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New York Makes Headway Against Rising Threat of Untraceable Firearms with Legislation Prohibiting “Ghost Guns”

Washington, DC —  Giffords, the gun safety group co-founded by former Congresswoman Gabrielle Giffords, lauded the New York Senate for taking a critical step to stop the rising threat of untraceable firearms. The Senate passed two pieces of legislation that will prohibit these weapons, which are often referred to as “ghost guns.” The policies will now be considered by the New York Assembly.

Ghost gun companies exploit a loophole in the way that the federal government interprets the definition of “firearm,” and use it to sell nearly complete firearms without a background check, and without the serial numbers that law enforcement use to trace crime guns back to their source. These untraceable weapons are highly appealing to gun traffickers, as well as individuals who cannot pass a background check because they are prohibited from possessing firearms.

The Scott J. Beigel Unfinished Receiver Act (Senate Bill 13) and the Jose Webster Untraceable Firearms Act (Senate Bill 14) will protect New Yorkers from the threat of untraceable firearms by limiting the sale of parts used to manufacture firearms to licensed gunsmiths and requiring that gunsmiths serialize the firearms they produce.

“Ghost guns are a clear threat to New Yorkers as they allow individuals who couldn’t pass a background check access to untraceable firearms,” said David Pucino, Senior Staff Attorney, Giffords Law Center. “These dangerous weapons are guns and need to be regulated as guns. We applaud Senators Holyman and Kaplan for their dedication to this critical public safety issue and urge the Assembly to swiftly pass these life-saving pieces of legislation and continue New York’s tradition of standing as a nationwide leader on gun safety.”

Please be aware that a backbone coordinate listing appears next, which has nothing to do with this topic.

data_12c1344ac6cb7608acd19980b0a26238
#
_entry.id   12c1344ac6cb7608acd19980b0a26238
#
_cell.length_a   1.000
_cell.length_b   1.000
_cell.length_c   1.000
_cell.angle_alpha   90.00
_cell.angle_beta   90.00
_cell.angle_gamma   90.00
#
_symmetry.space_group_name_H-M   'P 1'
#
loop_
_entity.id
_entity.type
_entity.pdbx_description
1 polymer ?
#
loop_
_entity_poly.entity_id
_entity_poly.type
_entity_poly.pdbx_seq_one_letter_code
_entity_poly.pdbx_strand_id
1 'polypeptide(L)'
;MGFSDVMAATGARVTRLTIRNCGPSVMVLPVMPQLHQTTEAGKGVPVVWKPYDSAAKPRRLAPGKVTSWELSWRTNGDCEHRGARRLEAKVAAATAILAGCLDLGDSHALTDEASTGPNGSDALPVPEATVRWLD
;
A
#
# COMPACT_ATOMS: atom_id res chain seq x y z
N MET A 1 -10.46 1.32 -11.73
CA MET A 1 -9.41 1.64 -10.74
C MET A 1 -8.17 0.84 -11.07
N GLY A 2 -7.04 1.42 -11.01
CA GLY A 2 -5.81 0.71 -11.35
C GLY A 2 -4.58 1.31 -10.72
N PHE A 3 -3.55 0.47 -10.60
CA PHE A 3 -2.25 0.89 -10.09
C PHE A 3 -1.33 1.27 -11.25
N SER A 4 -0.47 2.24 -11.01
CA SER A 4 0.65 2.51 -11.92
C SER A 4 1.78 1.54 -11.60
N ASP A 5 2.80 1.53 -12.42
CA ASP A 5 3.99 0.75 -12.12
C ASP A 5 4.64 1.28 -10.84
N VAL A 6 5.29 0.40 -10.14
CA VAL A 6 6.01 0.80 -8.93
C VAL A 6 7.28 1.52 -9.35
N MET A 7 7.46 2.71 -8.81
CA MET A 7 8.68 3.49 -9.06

Ghost guns are increasingly trafficked and used in shootings, particularly by shooters who could not pass a background check and therefore could not purchase a firearm from a retailer. In 2019 at Saugus High School in Santa Clarita, California, two students were killed and three others were injured by a sixteen-year-old armed with a ghost gun. Giffords Law Center has joined the parents of the two students who were killed and the Attorney General of the State of California in a lawsuit challenging the Bureau of Alcohol, Tobacco, Firearms and Explosives for its failure to regulate these dangerous weapons. 

New York has stepped up to fill the void created by the federal government’s failure to act. Attorney General Letitia James has taken decisive action against ghost gun companies that have been selling kits to make assault weapons. These bills would go a step further to address all ghost guns, including handguns, and the precursor parts used to make them. These bills are crucial in preventing the proliferation of ghost guns, which will help protect Americans from this rising threat. 


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